A 16-year wait is nearing its end as one of Hollywood's most impatiently anticipated sequels moves toward final cut and a winter release.
It has not been an easy route to "The Godfather Part III." The docketed Christmas release will climax years of false beginnings, immeasurable production problems, a stretched shooting schedule and overruns on a budget that was steep to begin with at $44 million.
Paramount Pictures' latest chapter in the Corleone family saga brings Don Michael's organized crime odyssey to nearly the end of this century.
Coppola, who directed the first two parts -- both best-picture champs at the Oscars -- and recut the works into a "Godfather Epic" edition for video, remains at the helm. Al Pacino returns as a graying Don Michael Corleone, the reluctant but genetically predisposed heir to Don Vito's vast empire of crime. Also returning are Diane Keaton, as Michael's estranged wife, Kay; and Talia Shire as his resentful sister, Connie.
Newcomers include Andy Garcia (who graduated to starring roles early this year with "Internal Affairs") as the out-of-wedlock son of Michael's slain brother, Sonny (played by James Caan in 1972's "The Godfather"); Franc d'Ambrosio and the director's daughter, Sofia Coppola, as Michael and Kay's children; Joe Mantegna and Eli Wallach as boss mobsters; George Hamilton as a lawyer representing the Corleone clan; and John Savage as the cleric son of Tom Hagen, Robert Duvall's character in the original "Godfather" and its 1974 sequel.
"Part III" has Michael moving the family business out of illegal areas and into corporate takeovers, broadcasting and international finance. He hopes his son, Anthony, will follow through by guiding the Corleone interests into thoroughly legitimate businesses. But Anthony, a newly minted law school graduate, has ambitions to find a career in opera.
It is Michael's daughter, Mary, who displays the real ability at wheeling and dealing. But the aging don's associates are disinclined to let him leave behind the old ways of doing business.
When sister Connie meets up with her nephew Vincent Mancini (Garcia) -- a street hoodlum employed by the gang that has taken over the Corleones' old turf -- she perceives a glimmer of her late father's ruthlessness. Connie lobbies to get Michael to accept Vincent.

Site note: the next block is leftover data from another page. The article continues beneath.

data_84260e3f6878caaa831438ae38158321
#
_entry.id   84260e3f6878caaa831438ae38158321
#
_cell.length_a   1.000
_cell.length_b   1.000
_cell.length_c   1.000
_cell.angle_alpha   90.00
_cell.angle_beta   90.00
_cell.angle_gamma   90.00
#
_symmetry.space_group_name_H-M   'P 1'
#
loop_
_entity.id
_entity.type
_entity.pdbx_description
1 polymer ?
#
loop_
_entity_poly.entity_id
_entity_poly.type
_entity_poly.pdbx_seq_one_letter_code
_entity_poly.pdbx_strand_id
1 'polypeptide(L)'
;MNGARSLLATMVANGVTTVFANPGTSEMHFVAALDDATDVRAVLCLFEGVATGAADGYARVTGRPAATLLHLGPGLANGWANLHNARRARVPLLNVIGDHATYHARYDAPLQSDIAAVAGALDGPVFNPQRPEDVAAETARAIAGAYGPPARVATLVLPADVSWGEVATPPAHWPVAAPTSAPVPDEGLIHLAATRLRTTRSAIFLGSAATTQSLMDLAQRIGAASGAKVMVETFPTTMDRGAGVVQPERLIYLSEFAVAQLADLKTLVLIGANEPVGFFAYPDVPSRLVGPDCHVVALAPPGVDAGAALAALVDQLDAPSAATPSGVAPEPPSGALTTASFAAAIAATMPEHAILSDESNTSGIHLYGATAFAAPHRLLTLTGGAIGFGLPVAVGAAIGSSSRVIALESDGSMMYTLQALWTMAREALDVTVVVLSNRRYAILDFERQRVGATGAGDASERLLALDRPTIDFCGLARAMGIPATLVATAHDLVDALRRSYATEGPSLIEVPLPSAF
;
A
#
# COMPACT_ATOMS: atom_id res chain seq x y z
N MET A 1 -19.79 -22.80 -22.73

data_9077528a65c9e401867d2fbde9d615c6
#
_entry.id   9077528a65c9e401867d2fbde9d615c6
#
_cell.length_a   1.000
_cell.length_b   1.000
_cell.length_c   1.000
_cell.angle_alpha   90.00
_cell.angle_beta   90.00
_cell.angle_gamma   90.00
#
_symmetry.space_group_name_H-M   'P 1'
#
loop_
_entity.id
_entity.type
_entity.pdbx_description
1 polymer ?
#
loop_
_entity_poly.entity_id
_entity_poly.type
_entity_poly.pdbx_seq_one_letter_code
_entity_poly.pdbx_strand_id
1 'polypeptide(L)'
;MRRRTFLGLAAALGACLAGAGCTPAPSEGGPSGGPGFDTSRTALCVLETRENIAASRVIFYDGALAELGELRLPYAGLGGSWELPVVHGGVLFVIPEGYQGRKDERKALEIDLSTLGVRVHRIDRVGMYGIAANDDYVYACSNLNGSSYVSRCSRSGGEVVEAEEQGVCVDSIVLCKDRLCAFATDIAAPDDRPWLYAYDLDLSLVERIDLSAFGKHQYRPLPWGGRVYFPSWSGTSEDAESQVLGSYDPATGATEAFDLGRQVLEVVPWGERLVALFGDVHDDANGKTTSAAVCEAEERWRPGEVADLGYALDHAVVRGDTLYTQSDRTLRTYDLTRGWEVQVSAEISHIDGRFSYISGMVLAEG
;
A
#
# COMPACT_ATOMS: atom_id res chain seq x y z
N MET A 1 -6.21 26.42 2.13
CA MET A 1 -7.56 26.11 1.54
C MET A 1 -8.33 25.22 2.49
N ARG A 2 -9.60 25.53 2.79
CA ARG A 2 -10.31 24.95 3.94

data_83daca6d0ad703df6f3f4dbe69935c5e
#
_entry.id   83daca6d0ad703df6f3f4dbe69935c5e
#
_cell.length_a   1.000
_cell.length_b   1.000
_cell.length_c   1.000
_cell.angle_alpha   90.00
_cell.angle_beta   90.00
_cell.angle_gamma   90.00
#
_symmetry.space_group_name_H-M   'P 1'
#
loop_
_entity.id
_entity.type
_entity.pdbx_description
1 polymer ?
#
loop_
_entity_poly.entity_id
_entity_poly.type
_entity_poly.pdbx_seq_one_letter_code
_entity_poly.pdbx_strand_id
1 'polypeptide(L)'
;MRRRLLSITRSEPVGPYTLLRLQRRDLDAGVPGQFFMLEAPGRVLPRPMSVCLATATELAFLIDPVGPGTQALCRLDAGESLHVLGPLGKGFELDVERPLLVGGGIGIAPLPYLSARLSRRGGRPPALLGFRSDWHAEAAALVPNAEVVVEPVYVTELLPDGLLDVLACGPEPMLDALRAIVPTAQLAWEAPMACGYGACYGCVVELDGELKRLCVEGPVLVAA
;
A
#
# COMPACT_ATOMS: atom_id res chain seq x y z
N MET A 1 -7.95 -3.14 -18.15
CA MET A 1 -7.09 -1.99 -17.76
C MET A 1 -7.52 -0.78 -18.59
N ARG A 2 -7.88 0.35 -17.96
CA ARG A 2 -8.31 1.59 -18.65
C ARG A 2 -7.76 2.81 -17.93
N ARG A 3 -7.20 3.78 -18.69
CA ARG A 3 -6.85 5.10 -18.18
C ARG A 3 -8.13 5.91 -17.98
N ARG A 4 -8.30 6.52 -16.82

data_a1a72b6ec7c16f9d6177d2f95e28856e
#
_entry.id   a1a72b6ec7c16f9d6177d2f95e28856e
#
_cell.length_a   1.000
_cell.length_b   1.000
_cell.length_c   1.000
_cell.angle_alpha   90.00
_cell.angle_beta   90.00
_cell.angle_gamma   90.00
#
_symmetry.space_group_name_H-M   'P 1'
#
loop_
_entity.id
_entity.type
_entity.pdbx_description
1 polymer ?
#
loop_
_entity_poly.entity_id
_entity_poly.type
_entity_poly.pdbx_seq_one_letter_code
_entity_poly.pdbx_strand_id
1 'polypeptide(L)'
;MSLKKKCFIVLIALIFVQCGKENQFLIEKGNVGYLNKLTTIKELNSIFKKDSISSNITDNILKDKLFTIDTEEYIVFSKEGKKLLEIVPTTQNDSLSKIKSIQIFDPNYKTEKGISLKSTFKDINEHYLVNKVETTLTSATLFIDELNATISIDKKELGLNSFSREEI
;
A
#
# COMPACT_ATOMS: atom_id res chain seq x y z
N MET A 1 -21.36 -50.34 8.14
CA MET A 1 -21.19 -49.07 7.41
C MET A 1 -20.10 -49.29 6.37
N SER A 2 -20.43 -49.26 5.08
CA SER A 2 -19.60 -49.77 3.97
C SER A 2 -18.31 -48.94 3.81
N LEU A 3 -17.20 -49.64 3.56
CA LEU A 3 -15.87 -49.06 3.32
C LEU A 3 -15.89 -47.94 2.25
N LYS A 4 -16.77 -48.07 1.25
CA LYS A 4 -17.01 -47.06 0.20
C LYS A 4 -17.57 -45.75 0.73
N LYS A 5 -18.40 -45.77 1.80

There is more. Michael wants to go into business with the Vatican. The possibility of his reconciliation with Kay is raised. Vincent has an affair with a reporter (Bridget Fonda). Mary's affections for her newfound cousin seem not entirely familial.
And a great many people get killed.
Advance footage makes "The Godfather Part III" look like the masterfilm it should be.
Attempts to get the third "Godfather" into development have ranged from the desperate to the outlandish. Several sequel scripts were written. During 1981-'82, Sylvester Stallone was offered a writer/director/star deal that did not pan out. Finally, Paramount made Coppola an irresistible offer.
At times during "Part III's" development, the studio probably wished it hadn't gone with Coppola.
Granted carte blanche, Coppola indulged his free-spending tendencies throughout. His script, co-written with source-author Mario Puzo, changed practically daily. Duvall, annoyed that his offer did not match salaries granted Pacino and Keaton, backed out on returning to the Tom Hagen role.
Then Pacino and Keaton, who were living together, experienced home-front difficulties that threatened the working relationship. Winona Ryder suffered a nervous collapse just as she was to begin playing Mary Corleone; several actresses, including "sex, lies, and videotape's" Laura San Giacomo, were considered as replacements, but Coppola insisted on casting his little-experienced daughter Sofia.